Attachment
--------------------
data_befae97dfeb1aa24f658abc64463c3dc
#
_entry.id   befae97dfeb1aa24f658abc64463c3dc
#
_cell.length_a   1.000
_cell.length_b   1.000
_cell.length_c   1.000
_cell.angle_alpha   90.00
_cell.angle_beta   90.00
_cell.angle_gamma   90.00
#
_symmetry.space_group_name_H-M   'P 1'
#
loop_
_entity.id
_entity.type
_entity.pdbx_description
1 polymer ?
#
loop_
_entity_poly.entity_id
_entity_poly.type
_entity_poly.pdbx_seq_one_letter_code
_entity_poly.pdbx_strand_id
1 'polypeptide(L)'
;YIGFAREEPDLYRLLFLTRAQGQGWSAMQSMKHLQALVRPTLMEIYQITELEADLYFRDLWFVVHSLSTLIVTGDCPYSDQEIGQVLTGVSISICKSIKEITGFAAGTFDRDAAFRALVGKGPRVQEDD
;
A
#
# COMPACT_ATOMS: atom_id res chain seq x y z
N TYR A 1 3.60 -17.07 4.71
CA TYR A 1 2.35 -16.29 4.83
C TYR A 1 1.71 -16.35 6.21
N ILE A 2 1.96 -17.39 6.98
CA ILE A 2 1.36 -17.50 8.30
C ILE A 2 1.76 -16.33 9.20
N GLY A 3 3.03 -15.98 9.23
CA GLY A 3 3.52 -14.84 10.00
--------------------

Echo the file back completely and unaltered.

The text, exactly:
data_befae97dfeb1aa24f658abc64463c3dc
#
_entry.id   befae97dfeb1aa24f658abc64463c3dc
#
_cell.length_a   1.000
_cell.length_b   1.000
_cell.length_c   1.000
_cell.angle_alpha   90.00
_cell.angle_beta   90.00
_cell.angle_gamma   90.00
#
_symmetry.space_group_name_H-M   'P 1'
#
loop_
_entity.id
_entity.type
_entity.pdbx_description
1 polymer ?
#
loop_
_entity_poly.entity_id
_entity_poly.type
_entity_poly.pdbx_seq_one_letter_code
_entity_poly.pdbx_strand_id
1 'polypeptide(L)'
;YIGFAREEPDLYRLLFLTRAQGQGWSAMQSMKHLQALVRPTLMEIYQITELEADLYFRDLWFVVHSLSTLIVTGDCPYSDQEIGQVLTGVSISICKSIKEITGFAAGTFDRDAAFRALVGKGPRVQEDD
;
A
#
# COMPACT_ATOMS: atom_id res chain seq x y z
N TYR A 1 3.60 -17.07 4.71
CA TYR A 1 2.35 -16.29 4.83
C TYR A 1 1.71 -16.35 6.21
N ILE A 2 1.96 -17.39 6.98
CA ILE A 2 1.36 -17.50 8.30
C ILE A 2 1.76 -16.33 9.20
N GLY A 3 3.03 -15.98 9.23
CA GLY A 3 3.52 -14.84 10.00